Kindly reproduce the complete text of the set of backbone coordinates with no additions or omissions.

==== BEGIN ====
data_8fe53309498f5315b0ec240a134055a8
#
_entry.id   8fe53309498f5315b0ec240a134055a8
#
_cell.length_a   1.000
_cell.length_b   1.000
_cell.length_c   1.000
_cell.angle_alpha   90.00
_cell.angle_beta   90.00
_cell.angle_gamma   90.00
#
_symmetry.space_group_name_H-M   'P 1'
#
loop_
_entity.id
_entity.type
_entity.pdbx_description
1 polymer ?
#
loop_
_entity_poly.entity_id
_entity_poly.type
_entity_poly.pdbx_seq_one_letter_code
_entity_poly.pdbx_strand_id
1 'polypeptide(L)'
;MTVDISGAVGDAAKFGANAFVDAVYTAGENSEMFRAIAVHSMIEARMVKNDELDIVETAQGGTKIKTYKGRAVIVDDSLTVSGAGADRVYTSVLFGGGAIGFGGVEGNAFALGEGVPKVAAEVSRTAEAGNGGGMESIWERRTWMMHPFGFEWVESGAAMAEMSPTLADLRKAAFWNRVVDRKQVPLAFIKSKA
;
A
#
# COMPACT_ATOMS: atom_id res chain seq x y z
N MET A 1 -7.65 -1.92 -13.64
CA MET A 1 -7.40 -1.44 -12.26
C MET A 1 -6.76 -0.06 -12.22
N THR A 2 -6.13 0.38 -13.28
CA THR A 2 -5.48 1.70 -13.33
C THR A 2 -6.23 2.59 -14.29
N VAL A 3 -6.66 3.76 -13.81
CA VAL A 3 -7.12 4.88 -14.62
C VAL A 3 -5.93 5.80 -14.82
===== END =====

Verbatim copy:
data_8fe53309498f5315b0ec240a134055a8
#
_entry.id   8fe53309498f5315b0ec240a134055a8
#
_cell.length_a   1.000
_cell.length_b   1.000
_cell.length_c   1.000
_cell.angle_alpha   90.00
_cell.angle_beta   90.00
_cell.angle_gamma   90.00
#
_symmetry.space_group_name_H-M   'P 1'
#
loop_
_entity.id
_entity.type
_entity.pdbx_description
1 polymer ?
#
loop_
_entity_poly.entity_id
_entity_poly.type
_entity_poly.pdbx_seq_one_letter_code
_entity_poly.pdbx_strand_id
1 'polypeptide(L)'
;MTVDISGAVGDAAKFGANAFVDAVYTAGENSEMFRAIAVHSMIEARMVKNDELDIVETAQGGTKIKTYKGRAVIVDDSLTVSGAGADRVYTSVLFGGGAIGFGGVEGNAFALGEGVPKVAAEVSRTAEAGNGGGMESIWERRTWMMHPFGFEWVESGAAMAEMSPTLADLRKAAFWNRVVDRKQVPLAFIKSKA
;
A
#
# COMPACT_ATOMS: atom_id res chain seq x y z
N MET A 1 -7.65 -1.92 -13.64
CA MET A 1 -7.40 -1.44 -12.26
C MET A 1 -6.76 -0.06 -12.22
N THR A 2 -6.13 0.38 -13.28
CA THR A 2 -5.48 1.70 -13.33
C THR A 2 -6.23 2.59 -14.29
N VAL A 3 -6.66 3.76 -13.81
CA VAL A 3 -7.12 4.88 -14.62
C VAL A 3 -5.93 5.80 -14.82